When KM is applied to such operations, the results can be striking. Today, product and support knowledge is being captured and managed in automated, online databases available not only to service personnel in home and field offices, but also to customers wishing to take advantage of “self-service” support options. Utilizing the World Wide Web and/or company Intranets as distribution conduits, online support services provide a common, accessible, convenient informational tool. With these resources now at their disposal, support staff can identify and convey solutions in a fast, accurate and uniform manner, shortening the customer-support cycle and delivering a higher caliber of service.

Automated Service Spreads Knowledge, Cuts Costs
In the information technology business, where highly technical solutions may be difficult or impossible to deliver verbally, a knowledge-based Web service is fast becoming an industry imperative. Because a vendor’s technical service engineers, channel partners and customers can all access a resource of this kind, the resulting solution is assured of being consistent and correct, time and time again.

This is where the aggregation of knowledge comes into play. A well-constructed online service program incorporates the input of experts in the production, use, functionality and replacement of the products being supported. Such a process ensures that all the information imparted to the user is well-organized, complete and effectively presented. When executed correctly, an electronic support service enables a vendor to capture specialized intelligence, communicate it effectively and distribute it instantaneously to users around the world. In this way, vendors are able to increase the accessibility and functionality of the knowledge they possess.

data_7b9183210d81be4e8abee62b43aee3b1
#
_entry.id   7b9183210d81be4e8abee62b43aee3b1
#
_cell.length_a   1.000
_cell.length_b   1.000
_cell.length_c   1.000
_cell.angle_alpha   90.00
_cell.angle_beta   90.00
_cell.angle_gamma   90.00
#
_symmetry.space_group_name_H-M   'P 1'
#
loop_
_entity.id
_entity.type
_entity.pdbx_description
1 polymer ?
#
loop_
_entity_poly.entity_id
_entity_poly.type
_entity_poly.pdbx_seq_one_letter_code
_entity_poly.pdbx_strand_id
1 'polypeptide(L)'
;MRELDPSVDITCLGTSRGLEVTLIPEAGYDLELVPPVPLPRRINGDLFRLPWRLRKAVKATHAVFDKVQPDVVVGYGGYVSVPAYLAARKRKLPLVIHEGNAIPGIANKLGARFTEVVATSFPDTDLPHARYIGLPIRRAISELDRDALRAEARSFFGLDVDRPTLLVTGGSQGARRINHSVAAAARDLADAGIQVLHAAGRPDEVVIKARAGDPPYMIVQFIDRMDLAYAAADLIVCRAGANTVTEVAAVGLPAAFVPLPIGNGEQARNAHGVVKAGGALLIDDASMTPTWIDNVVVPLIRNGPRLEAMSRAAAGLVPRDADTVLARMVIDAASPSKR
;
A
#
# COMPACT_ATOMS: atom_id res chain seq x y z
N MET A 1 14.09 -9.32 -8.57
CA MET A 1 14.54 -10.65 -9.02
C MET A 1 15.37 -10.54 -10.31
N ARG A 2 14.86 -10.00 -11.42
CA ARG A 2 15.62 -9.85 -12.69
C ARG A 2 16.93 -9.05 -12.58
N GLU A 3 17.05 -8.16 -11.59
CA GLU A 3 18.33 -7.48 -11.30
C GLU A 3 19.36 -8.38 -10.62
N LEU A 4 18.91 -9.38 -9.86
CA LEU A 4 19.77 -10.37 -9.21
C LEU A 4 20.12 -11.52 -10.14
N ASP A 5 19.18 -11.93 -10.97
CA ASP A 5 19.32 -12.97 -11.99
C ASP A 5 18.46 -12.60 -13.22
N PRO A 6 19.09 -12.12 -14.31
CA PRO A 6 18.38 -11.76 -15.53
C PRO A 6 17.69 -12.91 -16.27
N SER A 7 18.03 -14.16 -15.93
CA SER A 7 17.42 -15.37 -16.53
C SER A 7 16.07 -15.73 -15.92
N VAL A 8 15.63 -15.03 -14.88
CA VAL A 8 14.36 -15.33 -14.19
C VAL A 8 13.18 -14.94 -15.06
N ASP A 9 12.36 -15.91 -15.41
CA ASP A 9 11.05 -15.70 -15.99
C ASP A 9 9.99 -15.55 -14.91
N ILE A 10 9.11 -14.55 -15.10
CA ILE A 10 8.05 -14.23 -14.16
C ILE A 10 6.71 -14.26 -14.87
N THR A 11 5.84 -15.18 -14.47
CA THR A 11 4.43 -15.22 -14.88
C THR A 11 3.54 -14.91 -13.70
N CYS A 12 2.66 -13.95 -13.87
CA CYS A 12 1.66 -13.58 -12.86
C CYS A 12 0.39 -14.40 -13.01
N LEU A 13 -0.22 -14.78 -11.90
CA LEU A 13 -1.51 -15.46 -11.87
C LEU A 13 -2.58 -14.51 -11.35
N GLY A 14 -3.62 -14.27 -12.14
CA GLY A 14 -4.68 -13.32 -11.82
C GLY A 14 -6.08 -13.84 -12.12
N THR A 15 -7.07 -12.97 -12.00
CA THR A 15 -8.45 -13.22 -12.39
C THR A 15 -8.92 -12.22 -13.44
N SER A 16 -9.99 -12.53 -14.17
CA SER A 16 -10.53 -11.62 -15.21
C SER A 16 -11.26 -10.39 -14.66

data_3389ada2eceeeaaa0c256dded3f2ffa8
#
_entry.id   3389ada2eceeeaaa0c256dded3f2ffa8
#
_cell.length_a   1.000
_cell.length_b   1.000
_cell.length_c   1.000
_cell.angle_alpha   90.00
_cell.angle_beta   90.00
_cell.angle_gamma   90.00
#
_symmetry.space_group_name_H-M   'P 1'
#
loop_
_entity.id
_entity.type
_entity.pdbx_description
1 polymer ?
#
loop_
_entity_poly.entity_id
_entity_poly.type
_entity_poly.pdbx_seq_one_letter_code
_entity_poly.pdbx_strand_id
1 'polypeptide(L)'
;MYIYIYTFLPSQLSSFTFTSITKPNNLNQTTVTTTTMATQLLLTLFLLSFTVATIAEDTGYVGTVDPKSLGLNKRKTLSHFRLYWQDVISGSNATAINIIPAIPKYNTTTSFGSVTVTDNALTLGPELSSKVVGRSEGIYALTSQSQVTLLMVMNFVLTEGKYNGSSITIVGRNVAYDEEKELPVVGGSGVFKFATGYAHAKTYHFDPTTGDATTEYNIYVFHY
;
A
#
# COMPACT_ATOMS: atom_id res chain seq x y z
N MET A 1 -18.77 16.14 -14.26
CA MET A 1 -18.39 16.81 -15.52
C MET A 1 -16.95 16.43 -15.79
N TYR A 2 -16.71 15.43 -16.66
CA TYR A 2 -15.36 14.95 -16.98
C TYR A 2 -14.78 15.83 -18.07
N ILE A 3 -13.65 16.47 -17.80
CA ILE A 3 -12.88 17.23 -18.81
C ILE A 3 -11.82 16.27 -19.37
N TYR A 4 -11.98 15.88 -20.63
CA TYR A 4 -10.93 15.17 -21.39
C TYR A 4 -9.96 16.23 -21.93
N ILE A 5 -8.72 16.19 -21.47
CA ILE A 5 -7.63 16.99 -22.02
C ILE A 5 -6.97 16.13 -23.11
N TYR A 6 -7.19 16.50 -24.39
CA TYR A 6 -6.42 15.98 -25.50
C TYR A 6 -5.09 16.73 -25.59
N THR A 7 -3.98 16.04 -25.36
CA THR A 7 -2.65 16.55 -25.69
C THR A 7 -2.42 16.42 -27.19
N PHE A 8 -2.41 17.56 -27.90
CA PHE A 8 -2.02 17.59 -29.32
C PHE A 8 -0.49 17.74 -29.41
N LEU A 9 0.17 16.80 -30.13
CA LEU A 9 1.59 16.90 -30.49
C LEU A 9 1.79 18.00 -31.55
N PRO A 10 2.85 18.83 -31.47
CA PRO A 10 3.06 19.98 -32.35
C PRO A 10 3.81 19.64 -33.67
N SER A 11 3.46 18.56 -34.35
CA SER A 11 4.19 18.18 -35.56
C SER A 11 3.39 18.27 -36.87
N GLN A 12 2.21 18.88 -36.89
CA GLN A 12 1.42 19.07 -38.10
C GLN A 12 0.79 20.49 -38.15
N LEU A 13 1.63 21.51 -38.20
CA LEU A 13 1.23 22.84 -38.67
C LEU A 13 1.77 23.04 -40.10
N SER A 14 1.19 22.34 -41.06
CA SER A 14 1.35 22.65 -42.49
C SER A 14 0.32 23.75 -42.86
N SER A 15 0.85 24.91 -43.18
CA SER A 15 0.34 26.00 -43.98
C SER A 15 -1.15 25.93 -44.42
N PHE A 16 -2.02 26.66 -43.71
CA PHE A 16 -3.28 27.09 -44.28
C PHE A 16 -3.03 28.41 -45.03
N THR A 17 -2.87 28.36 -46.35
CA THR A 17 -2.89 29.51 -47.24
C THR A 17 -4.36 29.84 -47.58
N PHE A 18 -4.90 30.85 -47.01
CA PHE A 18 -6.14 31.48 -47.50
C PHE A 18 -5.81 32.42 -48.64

Customer service divisions offering an Internet-based program as part of the customer support mix are typically able to operate more profitably than those offering phone support only. Because online support vehicles enable customer self-service and promote a high degree of solution reuse, they create an efficiency that translates into a lower cost per solution.